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New businesses reside in the linked economy November 11, 2008

Posted by David Gillespie in business strategy, creativity, intent, strategy, technology, web 2.0.
Tags: , , , , ,


Image via Wikipedia

I spend a lot of time with friends thinking about where tomorrow’s businesses lie, and I’m on the record that great content with good intentions and an open philosophy will be at the heart of the real money-makers in the next decade.

With that in mind, I’ve just read a fascinating post from Mark Ury who is an Experience Architect at Blast Radius. Mark ties together a few loose strands of thinking and comes out with something entirely his own. I particularly love the below principles he borrows from Jeff Jarvis

Can applying “link economy” strategies work for “traditional” companies? Here are Jeff Jarvis’ four principles. And below is a modified version, applied to companies in pursuit of innovation:

1. All companies must be transparent. Your talent base and IP must be exposed and connected. They’re not useable unless they’re linked.

2. The recipient of IP and talent is the party responsible for monetizing them. The more you enable the flow of IP and talent AWAY from you, the more it comes BACK—with greater value and skills to monetize. Just watch how Hollywood operates.

3. A porous organization is the key to efficiency. In other words: do what you do best and link to the rest.

4. There are opportunities to add value atop the IP and talent layer. This is where one can find business opportunities: by managing abundance rather than the old model of managing scarcity. The market needs help finding the good stuff; that curation is a business opportunity.

…which he applies to Threadless during the course of the post…

The result: a business that manages abundance (t-shirt ideas), provides value through transparency (the audience becomes both editor and consumer), and values the flow of IP and talent through them—rather than by them. (Doc Searls calls this kind of value “a shift from “making money with” to “making money because.”)

Great piece. And it contains some links to some other fascinating reads on “the linked economy”. Mark also takes the time to talk about opportunities that exist around monetising the aggregation of information and content, of which Threadless is a prime example (as is Flickr, YouTube, MySpace etc.).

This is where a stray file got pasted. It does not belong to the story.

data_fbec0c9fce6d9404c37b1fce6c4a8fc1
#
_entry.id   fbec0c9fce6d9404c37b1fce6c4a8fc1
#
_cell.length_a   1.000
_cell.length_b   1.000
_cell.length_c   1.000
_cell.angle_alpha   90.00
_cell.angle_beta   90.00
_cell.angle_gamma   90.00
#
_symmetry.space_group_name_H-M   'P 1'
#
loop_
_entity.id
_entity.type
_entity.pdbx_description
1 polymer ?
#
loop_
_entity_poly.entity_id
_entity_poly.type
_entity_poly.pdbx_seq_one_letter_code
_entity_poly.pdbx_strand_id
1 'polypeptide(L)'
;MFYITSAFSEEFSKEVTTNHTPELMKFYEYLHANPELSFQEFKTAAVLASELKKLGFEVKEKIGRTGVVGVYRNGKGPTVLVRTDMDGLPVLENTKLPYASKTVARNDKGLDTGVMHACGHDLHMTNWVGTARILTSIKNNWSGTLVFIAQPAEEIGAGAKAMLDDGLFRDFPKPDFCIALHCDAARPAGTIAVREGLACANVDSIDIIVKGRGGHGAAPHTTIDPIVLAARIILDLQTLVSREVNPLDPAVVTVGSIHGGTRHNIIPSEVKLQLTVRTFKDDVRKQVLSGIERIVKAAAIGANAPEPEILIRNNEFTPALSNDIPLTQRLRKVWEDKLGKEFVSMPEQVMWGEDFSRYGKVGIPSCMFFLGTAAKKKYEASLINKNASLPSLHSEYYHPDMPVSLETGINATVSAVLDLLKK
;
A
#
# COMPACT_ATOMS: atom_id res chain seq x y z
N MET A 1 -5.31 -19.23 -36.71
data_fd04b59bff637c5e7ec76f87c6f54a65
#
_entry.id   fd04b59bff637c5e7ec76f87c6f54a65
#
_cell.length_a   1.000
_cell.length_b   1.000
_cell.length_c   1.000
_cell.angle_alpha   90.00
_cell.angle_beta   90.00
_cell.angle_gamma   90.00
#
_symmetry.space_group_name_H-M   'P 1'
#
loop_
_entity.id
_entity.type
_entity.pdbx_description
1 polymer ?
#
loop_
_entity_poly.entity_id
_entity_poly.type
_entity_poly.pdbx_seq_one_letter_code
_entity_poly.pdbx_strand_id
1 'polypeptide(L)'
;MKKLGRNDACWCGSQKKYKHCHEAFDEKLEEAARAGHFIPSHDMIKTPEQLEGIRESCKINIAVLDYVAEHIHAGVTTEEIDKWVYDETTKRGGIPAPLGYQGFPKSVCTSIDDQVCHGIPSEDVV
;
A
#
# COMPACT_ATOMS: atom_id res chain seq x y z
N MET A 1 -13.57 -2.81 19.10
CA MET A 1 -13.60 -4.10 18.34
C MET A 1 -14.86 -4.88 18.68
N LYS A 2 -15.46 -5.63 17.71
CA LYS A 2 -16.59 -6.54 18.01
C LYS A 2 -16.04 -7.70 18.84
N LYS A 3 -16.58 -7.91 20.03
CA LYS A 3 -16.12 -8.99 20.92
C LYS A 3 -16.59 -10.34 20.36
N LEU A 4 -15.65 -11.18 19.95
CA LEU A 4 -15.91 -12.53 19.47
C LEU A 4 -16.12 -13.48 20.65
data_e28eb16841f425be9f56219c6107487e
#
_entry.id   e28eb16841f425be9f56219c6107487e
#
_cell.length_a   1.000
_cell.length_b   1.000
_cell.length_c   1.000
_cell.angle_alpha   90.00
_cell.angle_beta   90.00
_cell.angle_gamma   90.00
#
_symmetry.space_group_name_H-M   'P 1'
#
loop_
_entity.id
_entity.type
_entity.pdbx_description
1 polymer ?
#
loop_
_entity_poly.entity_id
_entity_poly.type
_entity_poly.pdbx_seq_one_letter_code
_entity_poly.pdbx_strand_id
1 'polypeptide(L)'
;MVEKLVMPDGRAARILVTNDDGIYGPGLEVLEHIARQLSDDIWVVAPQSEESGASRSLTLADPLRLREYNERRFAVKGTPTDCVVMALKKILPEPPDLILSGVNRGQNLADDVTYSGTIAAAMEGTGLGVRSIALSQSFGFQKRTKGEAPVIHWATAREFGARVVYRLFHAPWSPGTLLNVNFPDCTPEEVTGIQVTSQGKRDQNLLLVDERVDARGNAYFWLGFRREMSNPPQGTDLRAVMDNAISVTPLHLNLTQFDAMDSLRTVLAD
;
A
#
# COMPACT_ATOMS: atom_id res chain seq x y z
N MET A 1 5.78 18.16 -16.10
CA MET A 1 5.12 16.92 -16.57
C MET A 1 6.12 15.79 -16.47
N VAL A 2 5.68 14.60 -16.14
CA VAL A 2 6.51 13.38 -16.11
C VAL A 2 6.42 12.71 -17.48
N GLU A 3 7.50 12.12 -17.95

The idea here is this: find the verticles in seemingly well-mined markets, and you will open up doors the rest of us never knew existed.

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1. Matt - November 12, 2008

Nice post Dave (and great formatting). I agree in principle, but ‘Open Business’ is such a ‘Western’ idea. I want to know what people in China, Russia, Cuba, North Korea, Iran and the third world think about it all!

2. David Gillespie - November 12, 2008

Matthew, you’re being obtuse for the sake of it! 🙂 I think people in those countries are thinking “Fuck you and your fancy t-shirts, I can’t say what i think on the street without getting arrested, beaten up, or shot.

Seriously though, all Threadless is doing is crowd-sourcing the designs and making a killing selling the most popular ones. They’re letting designers be good at designing, their business revolves around the fulfillment of t-shirt orders, irrespective of what goes on the front. That is point #3 above to a tee, I don’t see anything about it that is fundamentally Western.

Something that is more closely related to the West is the freedom of expression. I argued a few months back the success of companies like WordPress is due to them creating a platform for people to express themselves, and we’re going to see massive growth (and money made) in post-media enterprises> that make it easier for people to express themselves. I’ll gladly bet the farm on that.

Given idea expression is curtailed in the countries you mention above, I’ll take your point that it is a Western notion (or perhaps rather a democratic one – apologies to the readers in South Korea, Japan and elsewhere), but only because of those Government’s domestic policies, not because people aren’t looking for a voice.

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